The number of deaths caused by industrial accidents in China has gone up by 9 per cent compared to the same period last year, according to official figures released on Thursday.
Officials says mining fatalities are down but others have risen
Accidents in mines and factories killed 11,449 people in the first nine months of 2003, despite a nationwide safety crackdown.
Fatalities were down slightly in China's coal mines, but the number of deaths in non-mining industries rose by 19.1 percent, to 5,203.
China launched the safety campaign last year in its mines and factories, which are among the world's deadliest.
Authorities announced stiffer penalties for violations and the country's first national force of workplace inspectors.
Some analysts blame the rise in accidents on China's shift to a market-style economy.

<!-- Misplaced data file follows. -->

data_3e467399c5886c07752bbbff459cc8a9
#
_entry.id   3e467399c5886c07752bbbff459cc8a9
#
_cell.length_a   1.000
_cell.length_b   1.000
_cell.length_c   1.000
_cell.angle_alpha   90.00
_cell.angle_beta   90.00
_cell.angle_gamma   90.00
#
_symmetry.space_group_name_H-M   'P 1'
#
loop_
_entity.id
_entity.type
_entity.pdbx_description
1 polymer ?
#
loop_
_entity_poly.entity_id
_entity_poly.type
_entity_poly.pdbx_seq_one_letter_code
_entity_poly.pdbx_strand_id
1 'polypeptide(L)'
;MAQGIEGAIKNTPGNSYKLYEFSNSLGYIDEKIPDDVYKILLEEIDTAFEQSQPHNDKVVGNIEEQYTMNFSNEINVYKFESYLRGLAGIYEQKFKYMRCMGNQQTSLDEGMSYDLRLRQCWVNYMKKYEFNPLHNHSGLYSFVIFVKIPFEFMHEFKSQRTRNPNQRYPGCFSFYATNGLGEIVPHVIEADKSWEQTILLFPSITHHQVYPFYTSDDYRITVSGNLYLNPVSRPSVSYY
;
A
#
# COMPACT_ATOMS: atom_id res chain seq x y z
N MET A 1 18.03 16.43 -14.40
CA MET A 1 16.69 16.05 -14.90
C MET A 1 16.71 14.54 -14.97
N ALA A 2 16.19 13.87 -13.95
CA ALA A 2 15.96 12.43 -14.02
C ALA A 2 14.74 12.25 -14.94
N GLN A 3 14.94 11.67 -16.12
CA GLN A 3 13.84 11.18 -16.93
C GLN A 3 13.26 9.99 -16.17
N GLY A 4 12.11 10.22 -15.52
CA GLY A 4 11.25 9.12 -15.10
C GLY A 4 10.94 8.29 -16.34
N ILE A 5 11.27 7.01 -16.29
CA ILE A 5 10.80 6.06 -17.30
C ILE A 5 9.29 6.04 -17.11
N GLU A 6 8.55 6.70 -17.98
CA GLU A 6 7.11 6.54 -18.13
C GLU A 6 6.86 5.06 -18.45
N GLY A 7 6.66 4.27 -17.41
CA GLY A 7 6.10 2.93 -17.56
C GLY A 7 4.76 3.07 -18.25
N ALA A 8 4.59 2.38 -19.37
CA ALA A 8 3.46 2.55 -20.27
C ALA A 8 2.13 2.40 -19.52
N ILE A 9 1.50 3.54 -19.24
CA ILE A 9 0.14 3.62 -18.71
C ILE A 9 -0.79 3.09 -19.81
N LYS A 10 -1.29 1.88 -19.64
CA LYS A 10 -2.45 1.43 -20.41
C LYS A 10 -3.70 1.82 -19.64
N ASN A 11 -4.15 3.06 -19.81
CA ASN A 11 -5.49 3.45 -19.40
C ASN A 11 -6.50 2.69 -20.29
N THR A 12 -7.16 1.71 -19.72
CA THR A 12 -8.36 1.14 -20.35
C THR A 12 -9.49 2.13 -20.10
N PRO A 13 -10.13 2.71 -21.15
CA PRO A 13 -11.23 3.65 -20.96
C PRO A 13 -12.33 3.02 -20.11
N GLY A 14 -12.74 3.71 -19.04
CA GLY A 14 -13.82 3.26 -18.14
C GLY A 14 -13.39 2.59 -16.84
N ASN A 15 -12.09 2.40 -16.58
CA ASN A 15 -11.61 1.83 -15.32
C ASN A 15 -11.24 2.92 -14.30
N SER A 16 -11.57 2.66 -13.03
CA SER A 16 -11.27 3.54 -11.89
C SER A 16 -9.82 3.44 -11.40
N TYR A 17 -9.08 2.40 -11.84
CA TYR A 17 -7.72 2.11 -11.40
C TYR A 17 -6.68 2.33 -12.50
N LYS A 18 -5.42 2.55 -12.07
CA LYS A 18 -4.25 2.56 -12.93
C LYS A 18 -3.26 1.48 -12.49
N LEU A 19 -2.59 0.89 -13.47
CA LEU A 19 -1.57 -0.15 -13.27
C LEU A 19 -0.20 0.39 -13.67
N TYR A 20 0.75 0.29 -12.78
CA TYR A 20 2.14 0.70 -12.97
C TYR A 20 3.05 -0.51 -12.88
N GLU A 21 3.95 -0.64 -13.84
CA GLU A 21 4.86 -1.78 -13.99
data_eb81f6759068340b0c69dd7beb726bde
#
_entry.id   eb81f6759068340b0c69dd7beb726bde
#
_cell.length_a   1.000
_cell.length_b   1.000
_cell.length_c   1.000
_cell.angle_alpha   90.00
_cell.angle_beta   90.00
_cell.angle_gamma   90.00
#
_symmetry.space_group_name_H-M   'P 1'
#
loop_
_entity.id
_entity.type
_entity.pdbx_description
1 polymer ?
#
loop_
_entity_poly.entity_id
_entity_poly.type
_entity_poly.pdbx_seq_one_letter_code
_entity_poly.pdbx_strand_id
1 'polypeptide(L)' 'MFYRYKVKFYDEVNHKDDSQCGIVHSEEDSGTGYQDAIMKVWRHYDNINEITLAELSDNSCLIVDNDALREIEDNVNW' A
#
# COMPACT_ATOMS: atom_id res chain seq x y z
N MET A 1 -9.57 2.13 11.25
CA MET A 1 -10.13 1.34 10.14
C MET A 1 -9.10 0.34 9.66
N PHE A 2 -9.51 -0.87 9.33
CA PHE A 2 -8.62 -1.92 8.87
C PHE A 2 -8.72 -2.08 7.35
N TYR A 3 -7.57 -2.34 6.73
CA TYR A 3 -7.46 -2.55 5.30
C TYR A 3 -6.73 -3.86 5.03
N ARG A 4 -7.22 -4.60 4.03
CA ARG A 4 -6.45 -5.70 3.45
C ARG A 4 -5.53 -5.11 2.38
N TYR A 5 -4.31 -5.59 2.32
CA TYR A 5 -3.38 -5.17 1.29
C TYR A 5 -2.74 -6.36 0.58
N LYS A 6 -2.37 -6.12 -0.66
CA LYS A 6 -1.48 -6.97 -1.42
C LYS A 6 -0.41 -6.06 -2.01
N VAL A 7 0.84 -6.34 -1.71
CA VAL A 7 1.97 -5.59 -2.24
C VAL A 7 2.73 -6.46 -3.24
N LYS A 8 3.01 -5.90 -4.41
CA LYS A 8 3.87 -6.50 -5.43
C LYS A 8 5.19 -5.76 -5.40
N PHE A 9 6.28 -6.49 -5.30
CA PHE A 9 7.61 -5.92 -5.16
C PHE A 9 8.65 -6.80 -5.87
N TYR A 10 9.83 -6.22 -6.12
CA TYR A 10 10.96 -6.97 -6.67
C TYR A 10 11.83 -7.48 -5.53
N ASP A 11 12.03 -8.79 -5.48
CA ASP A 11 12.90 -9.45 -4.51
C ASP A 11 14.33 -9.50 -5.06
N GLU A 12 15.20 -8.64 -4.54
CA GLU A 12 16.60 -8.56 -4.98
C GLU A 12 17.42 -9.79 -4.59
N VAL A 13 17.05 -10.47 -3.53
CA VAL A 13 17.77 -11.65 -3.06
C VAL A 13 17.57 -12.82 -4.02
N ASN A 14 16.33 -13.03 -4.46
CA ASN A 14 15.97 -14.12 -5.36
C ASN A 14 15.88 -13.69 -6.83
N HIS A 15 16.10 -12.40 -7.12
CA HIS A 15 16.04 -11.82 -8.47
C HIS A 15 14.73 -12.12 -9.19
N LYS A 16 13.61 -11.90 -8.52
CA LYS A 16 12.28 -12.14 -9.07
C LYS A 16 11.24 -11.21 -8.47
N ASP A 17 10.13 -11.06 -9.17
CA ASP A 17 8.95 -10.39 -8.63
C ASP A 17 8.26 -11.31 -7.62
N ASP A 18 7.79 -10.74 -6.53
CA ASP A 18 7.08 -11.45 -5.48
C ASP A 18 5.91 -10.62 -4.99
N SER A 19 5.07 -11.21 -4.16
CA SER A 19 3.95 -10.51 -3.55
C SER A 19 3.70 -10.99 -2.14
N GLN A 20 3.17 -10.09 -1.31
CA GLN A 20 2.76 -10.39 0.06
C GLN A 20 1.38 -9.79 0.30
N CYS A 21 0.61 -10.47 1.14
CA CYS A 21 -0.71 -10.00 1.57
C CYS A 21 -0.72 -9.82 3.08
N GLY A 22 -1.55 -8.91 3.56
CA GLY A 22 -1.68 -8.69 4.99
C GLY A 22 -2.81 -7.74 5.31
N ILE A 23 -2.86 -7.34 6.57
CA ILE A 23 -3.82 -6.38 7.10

"Workers are working longer hours since state owned industries were privatised, and they have no knowledge of health and safety issues," said Han Dongfang, director of the China Labour Bulletin, based in Hong Kong.
THE OFFICIAL FIGURES
Coal mining 4,620 fatalities
Other mining 1,626 fatalities
Non-mining industries 5,203 fatalities
Mr Han told BBC News Online that the real number of deaths was much higher than the official figure, because some operators paid local officials and victims' families not to report fatalities.
Mr Han said it was impossible for anyone to ascertain the real number of fatal accidents in mining and other industries.
But he did acknowledge that the central government wanted to establish the true figure, but was thwarted by the system.
In the deadliest reported accident this year, an explosion in March killed 72 coal miners in the northern city of Mengnanzhuang.
The blast was blamed on miners smoking cigarettes in the pit, and the mine operator was fined a record 21 million yuan (US$2.5 million).